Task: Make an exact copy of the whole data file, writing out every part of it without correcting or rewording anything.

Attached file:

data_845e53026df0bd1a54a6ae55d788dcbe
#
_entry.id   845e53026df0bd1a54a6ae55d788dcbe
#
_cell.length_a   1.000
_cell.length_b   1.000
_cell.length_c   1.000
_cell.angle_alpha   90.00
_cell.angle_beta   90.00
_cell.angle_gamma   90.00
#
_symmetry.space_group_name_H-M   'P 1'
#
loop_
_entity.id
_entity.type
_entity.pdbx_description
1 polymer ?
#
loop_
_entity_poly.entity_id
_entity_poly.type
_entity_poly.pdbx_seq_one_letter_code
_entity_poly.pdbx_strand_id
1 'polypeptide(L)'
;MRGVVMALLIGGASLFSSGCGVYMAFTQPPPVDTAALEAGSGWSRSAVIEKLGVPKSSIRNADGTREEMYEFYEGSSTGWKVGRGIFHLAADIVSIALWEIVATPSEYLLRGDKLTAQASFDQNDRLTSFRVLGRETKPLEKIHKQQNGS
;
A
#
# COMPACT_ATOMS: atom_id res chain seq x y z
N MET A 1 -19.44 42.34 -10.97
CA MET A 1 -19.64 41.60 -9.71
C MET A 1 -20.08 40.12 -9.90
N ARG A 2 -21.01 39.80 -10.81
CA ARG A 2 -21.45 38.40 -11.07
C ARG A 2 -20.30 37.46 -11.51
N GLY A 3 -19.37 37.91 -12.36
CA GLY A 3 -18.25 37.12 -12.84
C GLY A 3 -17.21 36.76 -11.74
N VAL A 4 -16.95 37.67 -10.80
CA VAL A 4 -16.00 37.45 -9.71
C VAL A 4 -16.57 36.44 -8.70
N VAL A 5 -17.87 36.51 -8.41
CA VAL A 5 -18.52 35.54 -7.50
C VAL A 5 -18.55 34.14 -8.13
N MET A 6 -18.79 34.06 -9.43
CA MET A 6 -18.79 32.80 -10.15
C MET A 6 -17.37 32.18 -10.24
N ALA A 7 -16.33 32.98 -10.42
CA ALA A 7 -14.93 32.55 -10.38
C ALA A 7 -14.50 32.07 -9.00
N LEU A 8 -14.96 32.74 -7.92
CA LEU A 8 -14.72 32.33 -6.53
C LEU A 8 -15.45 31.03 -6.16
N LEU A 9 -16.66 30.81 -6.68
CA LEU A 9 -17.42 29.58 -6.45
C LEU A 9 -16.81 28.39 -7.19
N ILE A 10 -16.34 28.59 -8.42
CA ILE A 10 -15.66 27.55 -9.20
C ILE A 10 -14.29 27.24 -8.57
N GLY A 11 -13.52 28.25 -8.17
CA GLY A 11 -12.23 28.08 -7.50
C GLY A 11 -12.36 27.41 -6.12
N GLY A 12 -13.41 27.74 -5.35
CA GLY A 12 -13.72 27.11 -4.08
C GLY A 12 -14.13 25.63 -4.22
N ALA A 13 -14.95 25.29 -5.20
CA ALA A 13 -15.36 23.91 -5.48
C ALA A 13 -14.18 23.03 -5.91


data_845e53026df0bd1a54a6ae55d788dcbe
#
_entry.id   845e53026df0bd1a54a6ae55d788dcbe
#
_cell.length_a   1.000
_cell.length_b   1.000
_cell.length_c   1.000
_cell.angle_alpha   90.00
_cell.angle_beta   90.00
_cell.angle_gamma   90.00
#
_symmetry.space_group_name_H-M   'P 1'
#
loop_
_entity.id
_entity.type
_entity.pdbx_description
1 polymer ?
#
loop_
_entity_poly.entity_id
_entity_poly.type
_entity_poly.pdbx_seq_one_letter_code
_entity_poly.pdbx_strand_id
1 'polypeptide(L)'
;MRGVVMALLIGGASLFSSGCGVYMAFTQPPPVDTAALEAGSGWSRSAVIEKLGVPKSSIRNADGTREEMYEFYEGSSTGWKVGRGIFHLAADIVSIALWEIVATPSEYLLRGDKLTAQASFDQNDRLTSFRVLGRETKPLEKIHKQQNGS
;
A
#
# COMPACT_ATOMS: atom_id res chain seq x y z
N MET A 1 -19.44 42.34 -10.97
CA MET A 1 -19.64 41.60 -9.71
C MET A 1 -20.08 40.12 -9.90
N ARG A 2 -21.01 39.80 -10.81
CA ARG A 2 -21.45 38.40 -11.07
C ARG A 2 -20.30 37.46 -11.51
N GLY A 3 -19.37 37.91 -12.36
CA GLY A 3 -18.25 37.12 -12.84
C GLY A 3 -17.21 36.76 -11.74
N VAL A 4 -16.95 37.67 -10.80
CA VAL A 4 -16.00 37.45 -9.71
C VAL A 4 -16.57 36.44 -8.70
N VAL A 5 -17.87 36.51 -8.41
CA VAL A 5 -18.52 35.54 -7.50
C VAL A 5 -18.55 34.14 -8.13
N MET A 6 -18.79 34.06 -9.43
CA MET A 6 -18.79 32.80 -10.15
C MET A 6 -17.37 32.18 -10.24
N ALA A 7 -16.33 32.98 -10.42
CA ALA A 7 -14.93 32.55 -10.38
C ALA A 7 -14.50 32.07 -9.00
N LEU A 8 -14.96 32.74 -7.92
CA LEU A 8 -14.72 32.33 -6.53
C LEU A 8 -15.45 31.03 -6.16
N LEU A 9 -16.66 30.81 -6.68
CA LEU A 9 -17.42 29.58 -6.45
C LEU A 9 -16.81 28.39 -7.19
N ILE A 10 -16.34 28.59 -8.42
CA ILE A 10 -15.66 27.55 -9.20
C ILE A 10 -14.29 27.24 -8.57
N GLY A 11 -13.52 28.25 -8.17
CA GLY A 11 -12.23 28.08 -7.50
C GLY A 11 -12.36 27.41 -6.12
N GLY A 12 -13.41 27.74 -5.35
CA GLY A 12 -13.72 27.11 -4.08
C GLY A 12 -14.13 25.63 -4.22
N ALA A 13 -14.95 25.29 -5.20
CA ALA A 13 -15.36 23.91 -5.48
C ALA A 13 -14.18 23.03 -5.91